By Airman 1st Class Codie Collins
19th Airlift Wing Public Affairs
From the flightline to dining facility, Airmen are diligently working to become experts in their specific career fields, however, a select few at the 19th Medical Group are challenged to go above and beyond and become proficient in more than seven skillsets.
Independent duty medical technicians provide full-spectrum of patient care at remote sites or mobile medical units. Services provided include routine and emergency medical care, emergent dental, medical laboratory, pharmacy, bioenvironmental services, public health, health promotions, patient administration, mental health and medical logistics functions.
The length of technical school for an Airman to learn one specific job can range anywhere from two weeks to years. IDMTs are challenged to learn the skills of more than seven different careers in only 13 weeks.
“To be an IDMT means you are essentially a medical group in one person,” said Senior Airman Claudia Sloan, 19th Medical Group IDMT.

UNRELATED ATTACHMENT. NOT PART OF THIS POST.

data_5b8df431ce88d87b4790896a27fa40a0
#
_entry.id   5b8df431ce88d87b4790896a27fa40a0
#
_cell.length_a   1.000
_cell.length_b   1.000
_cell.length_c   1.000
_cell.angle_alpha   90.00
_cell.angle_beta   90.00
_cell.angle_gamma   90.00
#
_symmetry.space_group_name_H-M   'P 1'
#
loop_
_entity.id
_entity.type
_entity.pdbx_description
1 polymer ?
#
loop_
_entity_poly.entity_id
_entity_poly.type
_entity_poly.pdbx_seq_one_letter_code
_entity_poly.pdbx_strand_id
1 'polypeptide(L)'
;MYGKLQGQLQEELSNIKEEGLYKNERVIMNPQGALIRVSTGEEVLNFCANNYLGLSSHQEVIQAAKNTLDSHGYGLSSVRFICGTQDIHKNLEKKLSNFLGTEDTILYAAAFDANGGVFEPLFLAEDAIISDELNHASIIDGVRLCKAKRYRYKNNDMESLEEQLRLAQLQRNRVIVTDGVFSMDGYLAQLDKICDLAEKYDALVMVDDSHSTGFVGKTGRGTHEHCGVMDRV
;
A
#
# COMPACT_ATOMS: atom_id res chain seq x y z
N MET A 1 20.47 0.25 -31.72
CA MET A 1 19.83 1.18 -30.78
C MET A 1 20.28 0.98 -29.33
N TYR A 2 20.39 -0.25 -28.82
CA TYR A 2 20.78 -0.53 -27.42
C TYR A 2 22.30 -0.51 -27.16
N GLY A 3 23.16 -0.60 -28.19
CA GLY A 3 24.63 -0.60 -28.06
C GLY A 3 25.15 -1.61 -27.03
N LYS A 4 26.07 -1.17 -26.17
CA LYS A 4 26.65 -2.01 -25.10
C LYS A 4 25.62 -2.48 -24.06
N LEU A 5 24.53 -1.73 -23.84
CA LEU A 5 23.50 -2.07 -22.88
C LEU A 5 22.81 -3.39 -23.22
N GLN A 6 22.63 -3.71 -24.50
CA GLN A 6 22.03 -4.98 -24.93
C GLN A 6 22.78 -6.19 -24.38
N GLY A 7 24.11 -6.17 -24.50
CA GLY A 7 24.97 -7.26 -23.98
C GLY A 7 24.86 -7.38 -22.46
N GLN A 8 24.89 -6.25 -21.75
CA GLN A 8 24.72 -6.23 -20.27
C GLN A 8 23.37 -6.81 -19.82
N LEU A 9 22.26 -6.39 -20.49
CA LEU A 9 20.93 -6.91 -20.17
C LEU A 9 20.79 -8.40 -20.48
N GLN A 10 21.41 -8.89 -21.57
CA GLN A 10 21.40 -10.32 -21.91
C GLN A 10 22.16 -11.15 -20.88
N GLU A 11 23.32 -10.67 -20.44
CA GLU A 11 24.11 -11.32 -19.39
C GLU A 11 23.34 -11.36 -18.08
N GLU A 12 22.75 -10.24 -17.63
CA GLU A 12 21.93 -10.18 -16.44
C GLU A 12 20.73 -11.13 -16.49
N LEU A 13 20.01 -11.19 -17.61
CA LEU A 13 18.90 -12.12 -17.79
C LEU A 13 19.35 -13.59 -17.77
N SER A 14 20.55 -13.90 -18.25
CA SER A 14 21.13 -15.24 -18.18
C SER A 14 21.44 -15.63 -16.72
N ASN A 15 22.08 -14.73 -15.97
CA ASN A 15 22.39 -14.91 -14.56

After meeting a long list of prerequisites, Airmen assigned to a medical group attend a 13-week additional training course with an approximate 50 percent failure rate, to become a certified IDMT.
“The training is very intense because we have to be knowledgeable in almost every clinic in the medical group,” said Master Sgt. Richelle Moen, 19th Medical Group independent duty medical technician. “The anatomy and physiology portion of the course in a normal college setting is taught over several months. IDMT’s in training go through the course in two weeks.”
After passing this extensive training course, IDMTs return to their base and must complete more than 150 hours of training annually to maintain and advance their skills.
“We are required to see 80 patients under the direction of a physician, spend 16 hours in the dental clinic, 24 hours in immunizations, 4 food and facility inspections and 4 shop visits yearly,” Moen said. “We must maintain Advanced Cardiac Life support, Emergency Medical Technician, Basic Cardiac Life Support instructor and Self-Aid Buddy Care instructor certifications.”
If a catastrophic event were to happen, the Air Force can send one IDMT to a forward location as opposed to sending seven different people.
“We affect the mission stateside and deployed because of the range of capabilities we have,” Sloan said. “For example, being assigned to the squadron I’ve cut down at least 25 percent of the administrative flow for flight medicine. Instead of waiting on the phone with the front desk taking time away from flyers I can figure it out for them or make their lives easier.”